Technology

Pepper spray university UC Davis 'hid search results'

Students at UC Davis are sprayed with pepper spray Image copyright Reuters

The university at the centre of a pepper spray row paid consultants more than $175,000 (£123,000) to bury online search results about the incident.

In 2011, a police officer pepper-sprayed students protesting at UC Davis, California, at close range.

The university later hired consultants to "eradicate references" to the incident in search results.

UC Davis said it wanted the reputation of the university to be "fairly portrayed".

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Media captionAn officer was seen spraying the protesters at close range

Videos of the incident, which have been viewed millions of times online, show a police officer pepper-spraying students who were peacefully protesting on the university campus.

In a statement issued at the time, university Chancellor Linda Katehi said she was "deeply saddened" by the event and took "full responsibility for the incident" but refused to resign when challenged by the university's academic staff association.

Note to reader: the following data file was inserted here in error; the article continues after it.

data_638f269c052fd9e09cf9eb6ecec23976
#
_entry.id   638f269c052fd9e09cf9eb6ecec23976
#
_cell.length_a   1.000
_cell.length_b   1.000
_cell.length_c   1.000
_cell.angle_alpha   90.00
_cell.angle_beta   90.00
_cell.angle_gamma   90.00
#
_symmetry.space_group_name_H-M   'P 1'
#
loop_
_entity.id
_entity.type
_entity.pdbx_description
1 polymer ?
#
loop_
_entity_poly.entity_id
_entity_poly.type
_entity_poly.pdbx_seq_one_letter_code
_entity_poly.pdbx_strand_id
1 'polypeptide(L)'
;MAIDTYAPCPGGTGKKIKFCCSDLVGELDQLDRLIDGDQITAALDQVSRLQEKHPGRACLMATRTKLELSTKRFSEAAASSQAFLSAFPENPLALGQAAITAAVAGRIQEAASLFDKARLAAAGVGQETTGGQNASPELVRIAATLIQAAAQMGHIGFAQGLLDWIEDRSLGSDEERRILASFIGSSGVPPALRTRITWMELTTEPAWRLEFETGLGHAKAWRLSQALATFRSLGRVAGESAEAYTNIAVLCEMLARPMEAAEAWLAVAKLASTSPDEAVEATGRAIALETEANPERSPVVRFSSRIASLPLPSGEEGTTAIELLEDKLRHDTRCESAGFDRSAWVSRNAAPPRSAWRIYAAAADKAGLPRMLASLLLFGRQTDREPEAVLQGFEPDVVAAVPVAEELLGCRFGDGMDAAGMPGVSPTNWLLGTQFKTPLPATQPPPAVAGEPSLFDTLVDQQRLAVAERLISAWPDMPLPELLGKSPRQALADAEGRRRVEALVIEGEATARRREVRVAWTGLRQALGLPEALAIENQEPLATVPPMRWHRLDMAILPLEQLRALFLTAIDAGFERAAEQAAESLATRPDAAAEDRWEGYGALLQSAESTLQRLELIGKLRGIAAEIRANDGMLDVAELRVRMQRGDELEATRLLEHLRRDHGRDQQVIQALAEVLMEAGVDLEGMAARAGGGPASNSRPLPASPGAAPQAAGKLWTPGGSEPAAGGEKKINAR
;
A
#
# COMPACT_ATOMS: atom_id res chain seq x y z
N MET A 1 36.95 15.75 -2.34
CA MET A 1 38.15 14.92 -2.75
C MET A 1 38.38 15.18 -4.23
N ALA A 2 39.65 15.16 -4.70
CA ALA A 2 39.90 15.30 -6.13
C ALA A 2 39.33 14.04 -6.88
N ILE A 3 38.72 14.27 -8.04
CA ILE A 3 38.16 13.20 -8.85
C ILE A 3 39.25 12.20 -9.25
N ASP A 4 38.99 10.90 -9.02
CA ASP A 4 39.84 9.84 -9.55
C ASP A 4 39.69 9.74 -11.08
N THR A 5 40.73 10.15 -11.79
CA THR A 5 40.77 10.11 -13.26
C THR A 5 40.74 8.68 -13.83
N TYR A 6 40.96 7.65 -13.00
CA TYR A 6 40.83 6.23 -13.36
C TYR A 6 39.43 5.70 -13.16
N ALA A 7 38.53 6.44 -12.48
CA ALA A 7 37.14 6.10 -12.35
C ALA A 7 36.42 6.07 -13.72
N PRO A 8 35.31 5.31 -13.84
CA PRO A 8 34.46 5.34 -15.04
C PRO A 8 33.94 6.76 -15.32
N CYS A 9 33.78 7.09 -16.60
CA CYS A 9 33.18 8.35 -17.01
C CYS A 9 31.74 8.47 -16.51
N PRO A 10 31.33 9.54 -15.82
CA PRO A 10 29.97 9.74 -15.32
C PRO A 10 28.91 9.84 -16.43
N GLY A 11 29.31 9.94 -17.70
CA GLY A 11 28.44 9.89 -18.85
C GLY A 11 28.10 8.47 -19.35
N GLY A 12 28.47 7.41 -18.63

"I do not think that I have violated the policies of the institution," she said.

Documents released after an investigation by local newspaper the Sacramento Bee found that the university hired consultancy Nevins & Associates in 2013 to "eliminate" Google search results.

The consultants identified "online evidence" and "venomous rhetoric about UC Davis" was being shared online.

The campaign was also designed to eliminate negative search results about Dr Katehi.

Documents suggested this could be achieved with a "flood of content with positive sentiment and off-topic subject matter", and proposed hosting content on Google's own services, which would appear higher in the firm's search results.

Speaking to the Sacramento Bee, UC Davis spokeswoman Dana Topousis said: "We have worked to ensure that the reputation of the university, which the chancellor leads, is fairly portrayed."

The consultancy was paid by the university's communications department. Its budget has increased from almost $3m in 2009, to $5.5m in 2015.

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